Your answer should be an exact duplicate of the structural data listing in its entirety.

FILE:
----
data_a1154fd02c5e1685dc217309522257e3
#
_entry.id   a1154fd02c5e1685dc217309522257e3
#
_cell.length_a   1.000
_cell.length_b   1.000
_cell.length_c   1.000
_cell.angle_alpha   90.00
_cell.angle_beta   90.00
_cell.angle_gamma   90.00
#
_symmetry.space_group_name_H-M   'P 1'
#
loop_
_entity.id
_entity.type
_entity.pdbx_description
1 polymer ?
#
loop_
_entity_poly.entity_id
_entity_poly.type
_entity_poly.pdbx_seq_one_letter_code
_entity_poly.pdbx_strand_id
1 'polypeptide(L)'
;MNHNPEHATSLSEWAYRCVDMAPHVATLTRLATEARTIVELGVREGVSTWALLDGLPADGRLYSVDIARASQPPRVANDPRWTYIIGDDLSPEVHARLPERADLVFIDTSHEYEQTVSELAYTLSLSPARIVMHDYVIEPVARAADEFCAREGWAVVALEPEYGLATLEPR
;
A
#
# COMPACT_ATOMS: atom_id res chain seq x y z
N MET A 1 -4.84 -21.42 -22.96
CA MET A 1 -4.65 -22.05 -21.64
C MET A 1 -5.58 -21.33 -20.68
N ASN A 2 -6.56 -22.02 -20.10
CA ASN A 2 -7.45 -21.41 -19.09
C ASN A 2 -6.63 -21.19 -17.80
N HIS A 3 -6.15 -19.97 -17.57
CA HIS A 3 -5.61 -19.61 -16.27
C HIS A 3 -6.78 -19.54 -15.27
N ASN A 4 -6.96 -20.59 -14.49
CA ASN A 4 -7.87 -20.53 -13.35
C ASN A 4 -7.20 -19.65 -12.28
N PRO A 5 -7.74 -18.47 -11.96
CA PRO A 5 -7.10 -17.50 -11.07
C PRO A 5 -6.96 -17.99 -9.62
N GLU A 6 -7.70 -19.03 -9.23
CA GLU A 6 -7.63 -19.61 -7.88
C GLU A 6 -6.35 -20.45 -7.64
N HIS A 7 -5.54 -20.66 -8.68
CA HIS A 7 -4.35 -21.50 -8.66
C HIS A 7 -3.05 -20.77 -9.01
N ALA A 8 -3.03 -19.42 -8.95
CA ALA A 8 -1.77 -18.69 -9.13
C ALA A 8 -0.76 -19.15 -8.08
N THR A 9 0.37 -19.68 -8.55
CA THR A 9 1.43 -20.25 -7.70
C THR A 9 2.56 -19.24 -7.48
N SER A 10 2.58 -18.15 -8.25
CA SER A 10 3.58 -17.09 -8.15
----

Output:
data_a1154fd02c5e1685dc217309522257e3
#
_entry.id   a1154fd02c5e1685dc217309522257e3
#
_cell.length_a   1.000
_cell.length_b   1.000
_cell.length_c   1.000
_cell.angle_alpha   90.00
_cell.angle_beta   90.00
_cell.angle_gamma   90.00
#
_symmetry.space_group_name_H-M   'P 1'
#
loop_
_entity.id
_entity.type
_entity.pdbx_description
1 polymer ?
#
loop_
_entity_poly.entity_id
_entity_poly.type
_entity_poly.pdbx_seq_one_letter_code
_entity_poly.pdbx_strand_id
1 'polypeptide(L)'
;MNHNPEHATSLSEWAYRCVDMAPHVATLTRLATEARTIVELGVREGVSTWALLDGLPADGRLYSVDIARASQPPRVANDPRWTYIIGDDLSPEVHARLPERADLVFIDTSHEYEQTVSELAYTLSLSPARIVMHDYVIEPVARAADEFCAREGWAVVALEPEYGLATLEPR
;
A
#
# COMPACT_ATOMS: atom_id res chain seq x y z
N MET A 1 -4.84 -21.42 -22.96
CA MET A 1 -4.65 -22.05 -21.64
C MET A 1 -5.58 -21.33 -20.68
N ASN A 2 -6.56 -22.02 -20.10
CA ASN A 2 -7.45 -21.41 -19.09
C ASN A 2 -6.63 -21.19 -17.80
N HIS A 3 -6.15 -19.97 -17.57
CA HIS A 3 -5.61 -19.61 -16.27
C HIS A 3 -6.78 -19.54 -15.27
N ASN A 4 -6.96 -20.59 -14.49
CA ASN A 4 -7.87 -20.53 -13.35
C ASN A 4 -7.20 -19.65 -12.28
N PRO A 5 -7.74 -18.47 -11.96
CA PRO A 5 -7.10 -17.50 -11.07
C PRO A 5 -6.96 -17.99 -9.62
N GLU A 6 -7.70 -19.03 -9.23
CA GLU A 6 -7.63 -19.61 -7.88
C GLU A 6 -6.35 -20.45 -7.64
N HIS A 7 -5.54 -20.66 -8.68
CA HIS A 7 -4.35 -21.50 -8.66
C HIS A 7 -3.05 -20.77 -9.01
N ALA A 8 -3.03 -19.42 -8.95
CA ALA A 8 -1.77 -18.69 -9.13
C ALA A 8 -0.76 -19.15 -8.08
N THR A 9 0.37 -19.68 -8.55
CA THR A 9 1.43 -20.25 -7.70
C THR A 9 2.56 -19.24 -7.48
N SER A 10 2.58 -18.15 -8.25
CA SER A 10 3.58 -17.09 -8.15